4. Better to be Lucky than Good. Don Nelson v Lakers, NBA Finals 1969. In game seven, the Lakers finally thought they were going to overcome the Celtics. This looked even more likely when Don Nelson bricked a jumpshot with seconds to go and the shot clock expiring. However, the ball bounced up and dropped through the hoop and the Celtics hoodoo over L.A. continued.
3. Sam Kind of Wonderful. Sam Jones v Lakers, NBA Finals, 1969. Jones hit a last second jump shot to win game four by one point. Always one for the dramatic, Jones made the ball bounce twice on the front of the rim before it dropped.
2. Take that! Dennis Johnson v Lakers, NBA Finals, 1985. OK, so the Lakers would ultimately prevail in the best of seven series, but you have to admit, seeing D.J. take a kick-out pass from Larry Bird and drain an open jumper at the buzzer to silence the Forum was probably one of the best single moments of the Celtics/Lakers rivalry.
1. Cooz the man? Bob Cousy v Syracuse, NBA Playoffs, 1953. On an incredible night, Bob Cousy would simply not allow the Celtics to lose. He scored 50 points and led the Celtics to a quadruple-overtime victory that gave them their first ever playoff series win. Cousy made the record books by hitting 30 of 32 free throws, but has there ever been a more clutch shot than his 30-footer as time expired to send the game into a fourth overtime?
The Top Ten Steals in Boston Celtics History
10. Emmette Bryant v. Lakers. NBA Finals 1969. Emmette Bryant only played 2 seasons with the Celtics, but made one of the biggest plays during the 1969 finals. Bryant's steal with the C's down one with seven seconds left, would give Sam Jones a chance to even up the series at two (see above). Bryant's son, Mark would go on to play for the Celtics in 2003 and his grandson Kobe would become a Laker. (Not really).
9. Robert Parish v Lakers. NBA Finals 1984. The Chief came up with a huge steal in game two after Scott Wedman's jumper with 14 seconds to go in overtime had given Boston a 122-121 lead. Incredibly, this wasn't even the biggest steal of the game, though. (See below).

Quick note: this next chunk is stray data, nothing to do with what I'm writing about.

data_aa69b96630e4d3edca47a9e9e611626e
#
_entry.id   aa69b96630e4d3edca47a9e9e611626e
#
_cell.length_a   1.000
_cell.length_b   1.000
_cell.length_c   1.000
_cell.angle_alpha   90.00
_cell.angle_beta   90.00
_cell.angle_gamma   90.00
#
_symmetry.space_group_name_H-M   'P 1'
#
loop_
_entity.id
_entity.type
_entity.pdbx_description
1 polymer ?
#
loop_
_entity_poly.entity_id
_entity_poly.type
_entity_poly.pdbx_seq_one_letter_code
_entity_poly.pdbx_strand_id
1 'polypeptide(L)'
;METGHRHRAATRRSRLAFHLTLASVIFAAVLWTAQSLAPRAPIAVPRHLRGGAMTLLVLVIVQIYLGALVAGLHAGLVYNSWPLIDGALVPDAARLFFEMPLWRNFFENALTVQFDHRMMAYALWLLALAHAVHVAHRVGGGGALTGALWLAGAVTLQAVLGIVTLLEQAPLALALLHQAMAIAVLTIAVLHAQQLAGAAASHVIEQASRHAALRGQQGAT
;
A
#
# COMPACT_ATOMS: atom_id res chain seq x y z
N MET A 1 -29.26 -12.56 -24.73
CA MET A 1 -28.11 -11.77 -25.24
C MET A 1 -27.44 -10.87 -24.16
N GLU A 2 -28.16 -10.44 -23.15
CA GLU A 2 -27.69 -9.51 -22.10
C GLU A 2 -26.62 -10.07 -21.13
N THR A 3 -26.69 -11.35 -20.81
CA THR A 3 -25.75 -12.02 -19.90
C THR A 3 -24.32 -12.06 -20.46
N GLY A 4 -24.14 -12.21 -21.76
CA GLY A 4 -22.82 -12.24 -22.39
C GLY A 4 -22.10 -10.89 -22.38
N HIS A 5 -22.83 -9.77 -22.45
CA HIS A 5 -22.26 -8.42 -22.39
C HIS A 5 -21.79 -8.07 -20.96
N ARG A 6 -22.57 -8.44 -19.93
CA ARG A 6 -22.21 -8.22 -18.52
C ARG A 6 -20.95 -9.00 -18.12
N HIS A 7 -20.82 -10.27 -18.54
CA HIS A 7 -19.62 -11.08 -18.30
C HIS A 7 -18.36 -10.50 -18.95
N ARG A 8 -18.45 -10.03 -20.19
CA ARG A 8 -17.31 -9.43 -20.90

8. Al Jefferson and Gerald Green. At 15 and 18? In consecutive years? Are you kidding me? Hopefully, in years to come, this may be looked upon as even bigger than the 8th biggest steal in franchise history. It makes the list for its "upside".
7. Kenny Anderson v New Jersey. Eastern Conference Finals 2002. The greatest comeback in playoff history was punctuated when, seconds after the Celtics took the lead back for the first time Anderson made a steal and went coast to coast for a (goaltended) lay-up. The roof almost lifted off the fleetcenter and Paul Pierce would soon be back up on that scorer's table. Kenny actually had it pretty easy as Kerry Kittles threw the ball to no-one in the backcourt. Somewhere, Kittles is going to be on the top ten list for worst passes in Nets history.
6. M.L. Carr v Lakers, NBA Finals, 1984. Another classic overtime game was clinched when M.L. Carr stole James Worthy's inbounds pass with six seconds to go and dunked to clinch a 129-125 win. Larry Bird had just given the Celtics a lead with a turnaround jumper over Magic.
5. Milt Palacio v Nets, 2000. Down two, Nets ball at half-court, under two seconds remaining. How the Nets managed to lose this game is anyone's guess. The inbounds pass was stolen by Palacio, who managed to launch a 30-footer just before the buzzer. Amazingly, it went in and gave the Celtics an implausible 112-111 victory. This was the highlight of Palacio's short-lived Celtics career and probably his NBA career as a whole. Sadly, it was probably the highlight of the Rick Pitino era too. (And yes, it probably should have been in the buzzer beaters list, but I had more to work with there).
4. Gerald Henderson v Lakers, NBA Finals 1984. Another guard whose signature moment was a game-saving steal was Gerald Henderson. Another James Worthy assist, as Henderson ghosted in to tie the game with 13 seconds remaining. Another steal would later preserve the win (see above).
3. Kevin McHale and Robert Parish for Joe Barry Carroll and Rickey Brown. What? I've seen you guys come up with some pretty terrible trade ideas, but what on earth were the Warriors smoking when they agreed to this deal?
2. John Havlicek v Sixers, Eastern Division Playoff, 1965. Game Seven and up one, Bill Russell had just made an uncharacteristic mental error to give the Sixers a chance to win with five seconds left. Guess what? Hondo had his back and his leaping pick-off gave Johnny Most the chance to shine brighter than ever.
1. Larry Bird v Pistons, Eastern Conference Finals, 1987. Best play I have ever seen. Full stop (that means "period" where I'm from). The game (which even without this finish was a classic) was over and the Pistons had won. I still can't believe how Larry appeared in a puff of smoke to pick off Isiah's pass and feed it to a cutting D.J. for the game winner with one second left. Everything about this play is perfect, from the reaction of the crowd (including some who were on their way out of the building) to the reaction of the Pistons players. I must have watched it a thousand times and I've never seen anything in sport as exciting.